In UK-first move for a DNO, Northern Powergrid announces intent to procure local flexibility via e-auction
Northern Powergrid is looking to procure flexibility for network resilience via a Dynamic Purchasing System and e-auction, the electricity distribution business for North East, Yorkshire and northern Lincolnshire revealed today.
In a first-ever move for a UK Distribution Network Operator (DNO), the company will conclude each competition with a reverse Dutch e-auction* to procure flexibility from customer-led assets across its patch to support network resilience activity across its power distribution system at the best possible price for its 8 million customers.
The scheme, named Restore Flexibility, will help the operator manage the network on the rare occasions when it experiences network faults. Where it experiences such issues, customers may be able to support the system through providing flexibility – by shifting their energy consumption temporarily or flexing their generation assets after receiving an instruction from the DNO – and in return the customer would get paid a price/MWh, as set in the e-auction process.
Andrew McKenna, Commercial Development Manager at Northern Powergrid, said: “On the occasion where utilising customer flexibility is inherently cheaper than the counter factual action, we will look to take this action meaning that not only do customers with assets benefit from a new revenue stream, but every single customer benefits financially from the DNO achieving the same outcome through a more cost effective method.
Jim Cardwell, Head of Policy Development at Northern Powergrid, added: “With increasing numbers of councils across our patch declaring a climate emergency, we are eager to build a system that can support a fully decarbonised power sector while ensuring we provide the best possible service at the best possible price for every single member of our community. Actions like flexibility procurement for network resilience are crucial to this and empower our customers to play a more active role in network management.”
The exercise will see firms across seven key locations in the region bid to be in a position to provide flexibility, with the aim of procuring up to 100MW of capacity across these locations. The locations are: St Andrews Road (Huddersfield), Staygate (West Yorkshire), Wold Newton (East Yorkshire), Featherstone (West Yorkshire), Greatham (County Durham), Denwick (Northumberland) and Guisborough (North Yorkshire).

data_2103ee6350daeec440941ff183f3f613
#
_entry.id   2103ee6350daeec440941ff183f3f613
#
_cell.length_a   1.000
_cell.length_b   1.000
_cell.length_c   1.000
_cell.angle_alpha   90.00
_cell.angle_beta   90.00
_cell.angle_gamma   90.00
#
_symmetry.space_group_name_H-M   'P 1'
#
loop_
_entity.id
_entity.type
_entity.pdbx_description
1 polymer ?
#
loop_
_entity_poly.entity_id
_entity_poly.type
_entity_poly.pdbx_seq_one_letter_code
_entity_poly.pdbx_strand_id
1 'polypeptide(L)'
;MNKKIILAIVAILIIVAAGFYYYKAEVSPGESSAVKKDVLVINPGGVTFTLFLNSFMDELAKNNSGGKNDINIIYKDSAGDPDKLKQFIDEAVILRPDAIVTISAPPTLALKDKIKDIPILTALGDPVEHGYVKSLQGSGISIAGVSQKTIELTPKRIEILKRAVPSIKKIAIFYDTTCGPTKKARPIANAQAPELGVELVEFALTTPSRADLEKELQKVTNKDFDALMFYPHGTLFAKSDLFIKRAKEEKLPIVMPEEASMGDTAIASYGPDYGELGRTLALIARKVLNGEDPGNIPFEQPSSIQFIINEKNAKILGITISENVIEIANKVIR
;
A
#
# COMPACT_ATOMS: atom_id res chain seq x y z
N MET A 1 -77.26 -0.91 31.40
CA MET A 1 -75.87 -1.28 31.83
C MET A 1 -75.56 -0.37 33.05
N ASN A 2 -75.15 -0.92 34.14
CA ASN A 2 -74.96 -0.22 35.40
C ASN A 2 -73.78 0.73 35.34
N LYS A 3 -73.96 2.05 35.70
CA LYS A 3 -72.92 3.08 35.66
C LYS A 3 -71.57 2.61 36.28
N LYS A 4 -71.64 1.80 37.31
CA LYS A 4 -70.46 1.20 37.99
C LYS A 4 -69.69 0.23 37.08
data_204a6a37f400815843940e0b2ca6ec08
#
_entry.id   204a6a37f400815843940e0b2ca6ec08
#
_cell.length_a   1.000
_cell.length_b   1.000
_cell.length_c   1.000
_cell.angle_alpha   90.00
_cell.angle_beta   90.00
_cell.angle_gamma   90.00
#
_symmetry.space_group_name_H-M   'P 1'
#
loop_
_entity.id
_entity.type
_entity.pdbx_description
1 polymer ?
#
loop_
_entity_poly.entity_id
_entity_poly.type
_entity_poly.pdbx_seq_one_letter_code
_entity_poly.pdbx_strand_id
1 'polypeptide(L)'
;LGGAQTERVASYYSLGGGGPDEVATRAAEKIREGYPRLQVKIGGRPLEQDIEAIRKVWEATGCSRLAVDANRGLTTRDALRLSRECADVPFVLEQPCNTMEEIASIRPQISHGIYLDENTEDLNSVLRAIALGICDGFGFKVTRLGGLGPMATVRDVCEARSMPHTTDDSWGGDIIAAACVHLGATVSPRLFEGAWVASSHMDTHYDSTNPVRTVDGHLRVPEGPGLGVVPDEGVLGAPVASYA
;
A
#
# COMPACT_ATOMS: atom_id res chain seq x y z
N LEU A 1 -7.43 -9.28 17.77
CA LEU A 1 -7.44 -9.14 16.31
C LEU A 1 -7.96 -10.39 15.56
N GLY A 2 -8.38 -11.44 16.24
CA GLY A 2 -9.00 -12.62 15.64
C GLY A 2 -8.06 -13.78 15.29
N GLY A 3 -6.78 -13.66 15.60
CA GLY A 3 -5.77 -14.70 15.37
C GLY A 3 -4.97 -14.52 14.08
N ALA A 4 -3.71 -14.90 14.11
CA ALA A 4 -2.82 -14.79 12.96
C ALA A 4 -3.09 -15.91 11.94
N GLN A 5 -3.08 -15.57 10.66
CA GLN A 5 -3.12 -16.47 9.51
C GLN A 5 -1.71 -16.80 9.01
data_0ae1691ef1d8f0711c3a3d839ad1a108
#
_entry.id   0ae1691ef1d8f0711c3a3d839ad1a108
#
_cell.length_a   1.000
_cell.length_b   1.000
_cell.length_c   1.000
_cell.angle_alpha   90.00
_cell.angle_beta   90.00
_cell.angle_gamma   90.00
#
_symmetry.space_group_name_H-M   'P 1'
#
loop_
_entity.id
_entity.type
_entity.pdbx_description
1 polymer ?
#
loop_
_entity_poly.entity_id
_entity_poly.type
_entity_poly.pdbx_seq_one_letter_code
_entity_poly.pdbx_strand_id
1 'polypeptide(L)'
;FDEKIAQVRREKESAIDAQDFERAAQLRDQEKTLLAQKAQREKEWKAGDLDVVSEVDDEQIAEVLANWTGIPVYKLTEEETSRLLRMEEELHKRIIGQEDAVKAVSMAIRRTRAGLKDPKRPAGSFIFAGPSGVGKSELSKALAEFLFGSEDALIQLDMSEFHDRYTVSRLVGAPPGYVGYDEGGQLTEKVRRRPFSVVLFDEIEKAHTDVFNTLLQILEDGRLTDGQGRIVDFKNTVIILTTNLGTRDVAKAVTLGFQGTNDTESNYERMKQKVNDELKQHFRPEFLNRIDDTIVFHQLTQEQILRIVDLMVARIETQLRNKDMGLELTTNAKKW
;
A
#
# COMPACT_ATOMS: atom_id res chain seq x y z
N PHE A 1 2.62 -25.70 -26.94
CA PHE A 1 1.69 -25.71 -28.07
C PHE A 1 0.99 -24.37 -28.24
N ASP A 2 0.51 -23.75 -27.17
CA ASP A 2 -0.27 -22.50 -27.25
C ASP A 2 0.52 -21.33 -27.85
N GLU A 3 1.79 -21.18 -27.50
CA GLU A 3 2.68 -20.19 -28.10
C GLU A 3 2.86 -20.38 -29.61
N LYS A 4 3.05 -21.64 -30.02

By opening the following link for Northern Powergrid’s e-Tendering portal, and selecting ‘opportunities’, prospective providers can register to participate in the Dynamic Purchasing System – https://berkshirehathawayenergy-npg.app.jaggaer.com/esop/upv-host/public/berkshirehathawayenergy/npg/login.jst
Northern Powergrid is especially interested to hear from:
• major energy users (such as factories or supermarkets that can engage in demand side response),
• power generators (minimum 100kW),
• aggregators of smaller assets, and
• storage operators
The network operator is keen for those with assets in the named locations to register. When a final contract has been awarded, the successful bidders will enter a pool of assets that can be instructed to turn up (generators) or down (demand side response) to support a stable power supply in the region.
The procurement approach is announced shortly after Northern Powergrid launched its updated approach to future network management in its Distribution System Operator (DSO) v1.1 document. The document highlighted that regional electricity generation capacity in Yorkshire and the North East quadrupled in the last 10 years, reaching more than 4GW – a figure more than Hinkley Point C’s intended capacity of 3.3GW, and almost four times the 1.2GW capacity of world’s largest offshore wind farm, Hornsea One. These figures further demonstrate the rapidly growing number of generation assets on Northern Powergrid’s network and highlight the growing opportunities for schemes such as Restore Flexibility.